Jackson Kelly PLLC

Workplace Safety and Health News Alert


April 6, 2017

For clients and friends of Jackson Kelly PLLC
Volume 13, Number 7
©2017 Jackson Kelly PLLC                     

Earlier this week, President Donald J. Trump, signed the resolution which finalized the Congressional Review Act process to nullify the Occupational Safety and Health Administration’s (“OSHA”) rule commonly known as the Volks Rule. Based on this resolution, OSHA is prohibited from issuing employers citations for failing to record injury or illnesses beyond the six?month statute of limitations set out in the Occupational Safety and Health Act. Additionally, OSHA announced yesterday a delay in enforcement of the crystalline silica standard that applies to the construction industry.

             Volks Rule

The controversy in recordkeeping began based on a D.C. Circuit decision entitled AKM LLC d/b/a Volks Constructors vs. Secretary of Labor, 675 F.3d 752 (D.C. Cir. 2012). In that case, the D.C. Circuit struck down OSHA citations that were issued to the employer for mistakes on their OSHA logs going back four and five years. OSHA had maintained that it was authorized to issue citations to employers for inaccurate recording of work-related injuries or illnesses because under the regulations, employers must maintain their OSHA logs for five years. The D.C. Circuit struck down the citations finding that this was contrary to OSHA’s six-month statute of limitations.

In response to the D.C. Circuit decision, OSHA issued what it called a “clarification” of the duty to make and maintain accurate records of injuries or illnesses for as long as an employer must keep and maintain available records for the year in which the injury or illness occurred. The duty did not expire if the employer failed to create the necessary records when first required to do so. In effect, OSHA was arguing a continuing violation if the mistake had been made years prior.

In March 2017, a resolution to nullify this rule was approved by the House and Senate and it was signed this week by the president. Because this rule has been nullified under the Congressional Review Process, OSHA is now prohibited from promulgating a rule in “substantially the same form” as the rule that has been disapproved.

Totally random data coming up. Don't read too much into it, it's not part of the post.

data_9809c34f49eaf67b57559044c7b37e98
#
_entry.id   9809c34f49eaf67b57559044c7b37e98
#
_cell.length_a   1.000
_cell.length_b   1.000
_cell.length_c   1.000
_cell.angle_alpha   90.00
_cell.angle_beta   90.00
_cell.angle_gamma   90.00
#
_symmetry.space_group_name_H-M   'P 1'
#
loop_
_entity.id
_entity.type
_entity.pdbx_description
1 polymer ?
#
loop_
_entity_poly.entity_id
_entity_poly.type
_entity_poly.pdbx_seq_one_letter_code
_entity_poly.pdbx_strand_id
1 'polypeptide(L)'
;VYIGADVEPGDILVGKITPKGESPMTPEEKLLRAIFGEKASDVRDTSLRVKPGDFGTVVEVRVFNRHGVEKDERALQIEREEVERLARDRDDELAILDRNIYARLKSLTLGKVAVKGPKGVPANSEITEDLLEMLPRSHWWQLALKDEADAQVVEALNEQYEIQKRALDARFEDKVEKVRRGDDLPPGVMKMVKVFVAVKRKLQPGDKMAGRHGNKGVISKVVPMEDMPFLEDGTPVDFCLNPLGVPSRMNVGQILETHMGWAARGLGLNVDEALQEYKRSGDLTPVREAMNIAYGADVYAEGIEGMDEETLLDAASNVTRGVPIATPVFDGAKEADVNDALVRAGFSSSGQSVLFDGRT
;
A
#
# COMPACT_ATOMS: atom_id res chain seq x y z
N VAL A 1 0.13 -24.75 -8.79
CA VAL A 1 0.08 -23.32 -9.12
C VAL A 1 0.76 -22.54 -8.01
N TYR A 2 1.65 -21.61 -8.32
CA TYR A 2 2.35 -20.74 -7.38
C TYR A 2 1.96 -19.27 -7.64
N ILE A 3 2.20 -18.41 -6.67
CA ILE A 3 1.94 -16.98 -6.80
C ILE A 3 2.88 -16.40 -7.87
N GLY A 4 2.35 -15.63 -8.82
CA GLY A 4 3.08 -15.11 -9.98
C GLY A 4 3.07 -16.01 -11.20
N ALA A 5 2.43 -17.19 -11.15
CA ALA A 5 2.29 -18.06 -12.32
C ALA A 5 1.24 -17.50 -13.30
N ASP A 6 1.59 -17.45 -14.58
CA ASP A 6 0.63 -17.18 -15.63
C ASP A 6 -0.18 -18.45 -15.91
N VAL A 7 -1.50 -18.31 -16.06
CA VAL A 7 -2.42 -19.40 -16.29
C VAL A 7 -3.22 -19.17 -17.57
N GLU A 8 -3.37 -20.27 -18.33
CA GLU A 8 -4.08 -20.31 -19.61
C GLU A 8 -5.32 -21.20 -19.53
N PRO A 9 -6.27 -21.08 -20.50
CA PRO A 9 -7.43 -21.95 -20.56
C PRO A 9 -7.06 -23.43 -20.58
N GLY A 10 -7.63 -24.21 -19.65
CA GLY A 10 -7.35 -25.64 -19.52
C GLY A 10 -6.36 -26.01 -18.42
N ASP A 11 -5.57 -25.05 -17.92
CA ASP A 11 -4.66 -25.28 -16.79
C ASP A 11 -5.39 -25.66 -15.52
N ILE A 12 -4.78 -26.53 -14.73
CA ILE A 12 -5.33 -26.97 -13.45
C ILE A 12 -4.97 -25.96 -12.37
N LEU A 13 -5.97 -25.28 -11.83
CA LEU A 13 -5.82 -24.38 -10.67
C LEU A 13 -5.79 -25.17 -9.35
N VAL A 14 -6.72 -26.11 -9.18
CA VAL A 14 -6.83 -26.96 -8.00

Even though OSHA may not issue citations beyond the statute of limitations for inaccuracies in the logs, employers are still required to maintain their injury and illness logs for five years. Keep in mind, that this resolution only applies to the statute of limitations for OSHA issuing citations for maintaining accurate OSHA logs. It has no effect on the recordkeeping anti-retaliation provision rule that went into effect at the end of last year.


On April 6, 2017, OSHA announced a delay in enforcement of the silica standard for the construction industry in order to conduct additional outreach and provide educational materials and guidance for employers. The rule was originally scheduled to go into effect for construction employers on June 23, 2017. Enforcement of the rule will now begin on September 23, 2017.

In its announcement, OSHA stated that employers in the construction industry should continue to take steps to either come into compliance with the new Permissible Exposure Limit (“PEL”) or implement specific dust controls for certain operations as provided in Table 1 of the standard.

For compliance or enforcement questions, please contact Jackson Kelly PLLC.

Denver, Colorado

Responsible Attorney
Karen L. Johnston

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